Trump Openly Uses Racist ‘Kung Flu’ for COVID-19 at Campaign Rally

Trump Openly Uses Racist ‘Kung Flu’ for COVID-19 at Campaign RallyTrump Openly Uses Racist ‘Kung Flu’ for COVID-19 at Campaign Rally
President Donald Trump once again blamed China for COVID-19 during a recent campaign rally on Saturday by referring to the virus as “kung flu.”
What happened: Speaking at a campaign rally in Tulsa, Oklahoma, Trump said, “It has more names than any disease in history. I can name kung flu. I can name 19 different versions of names.”
  • The event on Saturday evening marked Trump’s return on the campaign trail amid the current pandemic. 
  • Around 6,200 Trump supporters attended the rally in the BOK Center, or Bank of Oklahoma Center, which seats more than 19,000 people, NBC reports. 
  • Trump’s “kung flu” statement, which drew cheers from his supporters, is not the first time he used racist language to talk about COVID-19.
  • Trump has previously drawn flak for repeatedly calling it the “Chinese virus” or the “Wuhan virus.”
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Why it matters: The Asian American community and other groups have condemned Trump in the past for race-baiting and xenophobia. Both the World Health Organization (WHO) and the Centers for Disease Control and Prevention (CDC) denounced the use of the “Chinese virus” as this unnecessarily contributes to racial profiling.
  • “Since the outbreak of COVID-19, we have seen a surge of discriminatory rhetoric and violent attacks against Asian Americans across the country,” Rep. Judy Chu (D-Calif.) wrote in a letter signed by members of the Asian Pacific American Caucus and sent a letter to all of her congressional colleagues on Feb. 26. “Even just looking Asian has been enough to incite attackers to hurl insults and accuse individuals of being disease carriers.”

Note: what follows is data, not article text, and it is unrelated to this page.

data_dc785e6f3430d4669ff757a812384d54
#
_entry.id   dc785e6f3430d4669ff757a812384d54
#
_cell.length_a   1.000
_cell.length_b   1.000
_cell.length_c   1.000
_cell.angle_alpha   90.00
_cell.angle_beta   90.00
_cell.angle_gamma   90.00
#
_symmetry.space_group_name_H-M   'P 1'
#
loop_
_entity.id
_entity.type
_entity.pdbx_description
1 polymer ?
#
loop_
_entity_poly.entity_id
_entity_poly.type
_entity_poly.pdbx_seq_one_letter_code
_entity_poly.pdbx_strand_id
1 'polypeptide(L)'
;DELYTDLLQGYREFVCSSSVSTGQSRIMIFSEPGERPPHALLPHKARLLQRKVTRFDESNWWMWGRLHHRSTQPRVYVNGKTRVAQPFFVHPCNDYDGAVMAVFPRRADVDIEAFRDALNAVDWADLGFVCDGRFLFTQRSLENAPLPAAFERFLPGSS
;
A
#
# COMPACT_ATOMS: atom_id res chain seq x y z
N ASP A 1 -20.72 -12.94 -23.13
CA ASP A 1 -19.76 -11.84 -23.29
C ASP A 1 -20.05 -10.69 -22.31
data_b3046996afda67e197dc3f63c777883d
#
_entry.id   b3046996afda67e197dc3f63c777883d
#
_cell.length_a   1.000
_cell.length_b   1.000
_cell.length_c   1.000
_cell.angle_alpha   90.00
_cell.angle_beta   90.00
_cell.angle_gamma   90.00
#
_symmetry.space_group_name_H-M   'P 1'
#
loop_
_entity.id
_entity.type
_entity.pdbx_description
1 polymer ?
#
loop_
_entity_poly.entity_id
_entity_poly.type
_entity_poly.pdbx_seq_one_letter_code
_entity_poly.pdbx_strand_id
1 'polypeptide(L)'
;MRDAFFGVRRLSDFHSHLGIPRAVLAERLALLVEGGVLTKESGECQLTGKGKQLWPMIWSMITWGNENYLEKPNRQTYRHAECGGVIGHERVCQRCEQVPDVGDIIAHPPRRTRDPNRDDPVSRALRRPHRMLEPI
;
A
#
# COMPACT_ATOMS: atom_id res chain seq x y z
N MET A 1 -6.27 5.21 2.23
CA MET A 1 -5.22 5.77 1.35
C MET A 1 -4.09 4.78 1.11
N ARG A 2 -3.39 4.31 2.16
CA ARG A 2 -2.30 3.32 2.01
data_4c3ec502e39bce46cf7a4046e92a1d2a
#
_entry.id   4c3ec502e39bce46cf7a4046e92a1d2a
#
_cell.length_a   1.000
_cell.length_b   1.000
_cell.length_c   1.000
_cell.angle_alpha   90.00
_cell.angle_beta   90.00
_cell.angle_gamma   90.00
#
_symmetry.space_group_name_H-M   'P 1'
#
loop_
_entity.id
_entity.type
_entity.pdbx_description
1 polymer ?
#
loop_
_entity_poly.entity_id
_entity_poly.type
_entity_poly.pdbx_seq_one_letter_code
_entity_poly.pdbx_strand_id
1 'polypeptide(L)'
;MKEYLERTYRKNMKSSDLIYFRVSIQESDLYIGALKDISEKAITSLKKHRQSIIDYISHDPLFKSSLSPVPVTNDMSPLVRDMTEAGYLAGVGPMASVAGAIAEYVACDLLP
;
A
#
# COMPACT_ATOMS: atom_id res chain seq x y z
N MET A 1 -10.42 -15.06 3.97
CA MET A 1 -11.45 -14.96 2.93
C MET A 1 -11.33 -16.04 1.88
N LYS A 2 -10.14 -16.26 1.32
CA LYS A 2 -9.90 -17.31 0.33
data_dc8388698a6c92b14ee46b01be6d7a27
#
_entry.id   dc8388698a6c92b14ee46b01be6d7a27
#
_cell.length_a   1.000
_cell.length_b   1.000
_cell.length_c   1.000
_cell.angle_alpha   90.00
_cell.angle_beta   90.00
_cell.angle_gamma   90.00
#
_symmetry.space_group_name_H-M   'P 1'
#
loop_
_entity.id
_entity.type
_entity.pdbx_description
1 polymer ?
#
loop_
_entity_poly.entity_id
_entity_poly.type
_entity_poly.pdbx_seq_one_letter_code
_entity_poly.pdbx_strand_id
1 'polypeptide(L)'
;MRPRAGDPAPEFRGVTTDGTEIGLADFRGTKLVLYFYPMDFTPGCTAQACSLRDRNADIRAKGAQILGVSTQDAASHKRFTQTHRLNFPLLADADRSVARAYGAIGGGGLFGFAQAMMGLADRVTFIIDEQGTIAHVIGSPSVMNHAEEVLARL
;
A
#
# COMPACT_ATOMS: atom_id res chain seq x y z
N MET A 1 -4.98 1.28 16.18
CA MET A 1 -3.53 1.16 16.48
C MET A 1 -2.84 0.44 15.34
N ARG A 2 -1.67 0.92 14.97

• “Viruses know no borders and they don’t care about your ethnicity, the color of your skin or how much money you have in the bank. So it’s really important we be careful in the language we use lest it lead to the profiling of individuals associated with the virus,” said WHO emergencies program executive director Dr. Mike Ryan. 
  • Trump has previously defended his characterization of the coronavirus by saying, “It’s not racist at all. No, not at all.”
  • However, many have urged Trump’s government to respond to the coronavirus pandemic more effectively instead of focusing on anti-Asian attitudes, finger-pointing and xenophobia.   
  • Despite claims that the U.S. is “leading the world” with its response to the pandemic, views of Trump’s handling of the crisis have been overwhelmingly negative.
  • In the U.S., over 120,000 COVID-19 patients have died out of the 2.3 million infected Americans. 
Feature Image via Los Angeles Times
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